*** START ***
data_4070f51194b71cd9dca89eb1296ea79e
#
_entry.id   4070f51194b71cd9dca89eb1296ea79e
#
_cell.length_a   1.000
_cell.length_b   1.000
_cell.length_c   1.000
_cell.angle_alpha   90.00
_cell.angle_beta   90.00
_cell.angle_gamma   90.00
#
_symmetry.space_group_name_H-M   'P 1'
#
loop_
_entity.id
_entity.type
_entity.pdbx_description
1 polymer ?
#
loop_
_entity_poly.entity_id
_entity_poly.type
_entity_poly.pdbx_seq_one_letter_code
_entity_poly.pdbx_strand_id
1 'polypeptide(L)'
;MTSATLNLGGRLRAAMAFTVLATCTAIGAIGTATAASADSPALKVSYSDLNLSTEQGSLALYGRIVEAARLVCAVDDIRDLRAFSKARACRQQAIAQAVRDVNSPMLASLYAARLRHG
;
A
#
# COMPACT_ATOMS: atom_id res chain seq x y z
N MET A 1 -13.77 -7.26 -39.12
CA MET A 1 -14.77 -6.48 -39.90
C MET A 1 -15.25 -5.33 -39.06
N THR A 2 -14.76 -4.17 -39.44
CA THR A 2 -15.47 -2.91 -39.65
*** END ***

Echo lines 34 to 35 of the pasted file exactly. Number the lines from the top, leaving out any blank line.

N THR A 2 -14.76 -4.17 -39.44
CA THR A 2 -15.47 -2.91 -39.65